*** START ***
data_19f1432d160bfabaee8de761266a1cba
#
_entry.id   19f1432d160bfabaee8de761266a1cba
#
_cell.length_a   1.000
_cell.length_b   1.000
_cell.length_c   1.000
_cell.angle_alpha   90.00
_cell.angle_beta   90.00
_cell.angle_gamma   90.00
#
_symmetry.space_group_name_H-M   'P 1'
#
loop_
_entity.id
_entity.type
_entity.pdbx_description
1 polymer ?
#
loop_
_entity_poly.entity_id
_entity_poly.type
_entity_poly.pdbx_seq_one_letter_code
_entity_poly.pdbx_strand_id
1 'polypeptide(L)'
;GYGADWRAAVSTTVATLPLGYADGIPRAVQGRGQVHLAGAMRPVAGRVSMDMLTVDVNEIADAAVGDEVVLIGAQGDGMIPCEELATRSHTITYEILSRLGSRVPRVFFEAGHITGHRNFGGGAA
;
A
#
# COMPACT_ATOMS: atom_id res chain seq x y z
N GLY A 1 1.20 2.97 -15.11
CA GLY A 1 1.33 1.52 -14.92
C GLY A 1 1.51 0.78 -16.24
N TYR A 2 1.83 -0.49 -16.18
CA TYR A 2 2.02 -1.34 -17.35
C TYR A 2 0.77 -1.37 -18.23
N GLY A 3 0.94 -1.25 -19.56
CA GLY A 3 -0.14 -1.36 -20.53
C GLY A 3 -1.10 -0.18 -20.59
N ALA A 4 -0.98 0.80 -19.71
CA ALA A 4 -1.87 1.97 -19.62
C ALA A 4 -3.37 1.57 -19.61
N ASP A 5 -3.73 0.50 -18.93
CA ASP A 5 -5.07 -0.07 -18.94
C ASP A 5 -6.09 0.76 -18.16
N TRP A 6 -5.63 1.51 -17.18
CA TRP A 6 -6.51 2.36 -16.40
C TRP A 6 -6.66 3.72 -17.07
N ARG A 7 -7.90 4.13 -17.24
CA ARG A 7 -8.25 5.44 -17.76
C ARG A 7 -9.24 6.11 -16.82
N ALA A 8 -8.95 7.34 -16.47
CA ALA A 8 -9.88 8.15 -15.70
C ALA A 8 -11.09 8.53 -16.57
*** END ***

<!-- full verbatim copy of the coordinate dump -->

data_19f1432d160bfabaee8de761266a1cba
#
_entry.id   19f1432d160bfabaee8de761266a1cba
#
_cell.length_a   1.000
_cell.length_b   1.000
_cell.length_c   1.000
_cell.angle_alpha   90.00
_cell.angle_beta   90.00
_cell.angle_gamma   90.00
#
_symmetry.space_group_name_H-M   'P 1'
#
loop_
_entity.id
_entity.type
_entity.pdbx_description
1 polymer ?
#
loop_
_entity_poly.entity_id
_entity_poly.type
_entity_poly.pdbx_seq_one_letter_code
_entity_poly.pdbx_strand_id
1 'polypeptide(L)'
;GYGADWRAAVSTTVATLPLGYADGIPRAVQGRGQVHLAGAMRPVAGRVSMDMLTVDVNEIADAAVGDEVVLIGAQGDGMIPCEELATRSHTITYEILSRLGSRVPRVFFEAGHITGHRNFGGGAA
;
A
#
# COMPACT_ATOMS: atom_id res chain seq x y z
N GLY A 1 1.20 2.97 -15.11
CA GLY A 1 1.33 1.52 -14.92
C GLY A 1 1.51 0.78 -16.24
N TYR A 2 1.83 -0.49 -16.18
CA TYR A 2 2.02 -1.34 -17.35
C TYR A 2 0.77 -1.37 -18.23
N GLY A 3 0.94 -1.25 -19.56
CA GLY A 3 -0.14 -1.36 -20.53
C GLY A 3 -1.10 -0.18 -20.59
N ALA A 4 -0.98 0.80 -19.71
CA ALA A 4 -1.87 1.97 -19.62
C ALA A 4 -3.37 1.57 -19.61
N ASP A 5 -3.73 0.50 -18.93
CA ASP A 5 -5.07 -0.07 -18.94
C ASP A 5 -6.09 0.76 -18.16
N TRP A 6 -5.63 1.51 -17.18
CA TRP A 6 -6.51 2.36 -16.40
C TRP A 6 -6.66 3.72 -17.07
N ARG A 7 -7.90 4.13 -17.24
CA ARG A 7 -8.25 5.44 -17.76
C ARG A 7 -9.24 6.11 -16.82
N ALA A 8 -8.95 7.34 -16.47
CA ALA A 8 -9.88 8.15 -15.70
C ALA A 8 -11.09 8.53 -16.57